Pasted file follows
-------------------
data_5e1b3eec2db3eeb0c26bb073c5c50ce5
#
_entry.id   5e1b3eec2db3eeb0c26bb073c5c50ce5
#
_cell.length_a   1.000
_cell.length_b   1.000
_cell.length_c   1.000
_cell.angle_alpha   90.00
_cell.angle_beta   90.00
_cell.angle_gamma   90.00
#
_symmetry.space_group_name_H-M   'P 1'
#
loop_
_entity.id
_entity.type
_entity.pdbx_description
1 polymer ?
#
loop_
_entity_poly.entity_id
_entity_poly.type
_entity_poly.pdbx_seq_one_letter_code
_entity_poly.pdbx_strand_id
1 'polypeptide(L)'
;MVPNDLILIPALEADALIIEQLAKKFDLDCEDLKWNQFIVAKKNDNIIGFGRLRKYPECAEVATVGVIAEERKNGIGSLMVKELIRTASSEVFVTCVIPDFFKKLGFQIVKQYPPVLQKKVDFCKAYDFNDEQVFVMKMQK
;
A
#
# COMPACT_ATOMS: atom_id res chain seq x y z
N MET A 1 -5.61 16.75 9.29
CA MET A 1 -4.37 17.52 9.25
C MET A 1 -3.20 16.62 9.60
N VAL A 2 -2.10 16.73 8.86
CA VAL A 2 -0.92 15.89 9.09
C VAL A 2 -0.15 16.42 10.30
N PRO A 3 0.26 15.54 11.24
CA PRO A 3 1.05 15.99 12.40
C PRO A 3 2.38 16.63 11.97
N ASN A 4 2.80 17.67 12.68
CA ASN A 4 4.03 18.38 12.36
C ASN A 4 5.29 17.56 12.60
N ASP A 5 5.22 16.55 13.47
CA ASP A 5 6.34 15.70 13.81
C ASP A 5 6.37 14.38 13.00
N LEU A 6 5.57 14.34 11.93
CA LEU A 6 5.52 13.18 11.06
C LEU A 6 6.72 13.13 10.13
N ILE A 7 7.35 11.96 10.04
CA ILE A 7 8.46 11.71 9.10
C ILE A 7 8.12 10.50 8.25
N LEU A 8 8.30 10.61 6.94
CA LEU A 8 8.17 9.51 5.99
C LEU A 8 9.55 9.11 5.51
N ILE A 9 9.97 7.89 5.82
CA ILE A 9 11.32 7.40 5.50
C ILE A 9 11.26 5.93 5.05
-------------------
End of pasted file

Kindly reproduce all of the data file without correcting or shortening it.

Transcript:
data_5e1b3eec2db3eeb0c26bb073c5c50ce5
#
_entry.id   5e1b3eec2db3eeb0c26bb073c5c50ce5
#
_cell.length_a   1.000
_cell.length_b   1.000
_cell.length_c   1.000
_cell.angle_alpha   90.00
_cell.angle_beta   90.00
_cell.angle_gamma   90.00
#
_symmetry.space_group_name_H-M   'P 1'
#
loop_
_entity.id
_entity.type
_entity.pdbx_description
1 polymer ?
#
loop_
_entity_poly.entity_id
_entity_poly.type
_entity_poly.pdbx_seq_one_letter_code
_entity_poly.pdbx_strand_id
1 'polypeptide(L)'
;MVPNDLILIPALEADALIIEQLAKKFDLDCEDLKWNQFIVAKKNDNIIGFGRLRKYPECAEVATVGVIAEERKNGIGSLMVKELIRTASSEVFVTCVIPDFFKKLGFQIVKQYPPVLQKKVDFCKAYDFNDEQVFVMKMQK
;
A
#
# COMPACT_ATOMS: atom_id res chain seq x y z
N MET A 1 -5.61 16.75 9.29
CA MET A 1 -4.37 17.52 9.25
C MET A 1 -3.20 16.62 9.60
N VAL A 2 -2.10 16.73 8.86
CA VAL A 2 -0.92 15.89 9.09
C VAL A 2 -0.15 16.42 10.30
N PRO A 3 0.26 15.54 11.24
CA PRO A 3 1.05 15.99 12.40
C PRO A 3 2.38 16.63 11.97
N ASN A 4 2.80 17.67 12.68
CA ASN A 4 4.03 18.38 12.36
C ASN A 4 5.29 17.56 12.60
N ASP A 5 5.22 16.55 13.47
CA ASP A 5 6.34 15.70 13.81
C ASP A 5 6.37 14.38 13.00
N LEU A 6 5.57 14.34 11.93
CA LEU A 6 5.52 13.18 11.06
C LEU A 6 6.72 13.13 10.13
N ILE A 7 7.35 11.96 10.04
CA ILE A 7 8.46 11.71 9.10
C ILE A 7 8.12 10.50 8.25
N LEU A 8 8.30 10.61 6.94
CA LEU A 8 8.17 9.51 5.99
C LEU A 8 9.55 9.11 5.51
N ILE A 9 9.97 7.89 5.82
CA ILE A 9 11.32 7.40 5.50
C ILE A 9 11.26 5.93 5.05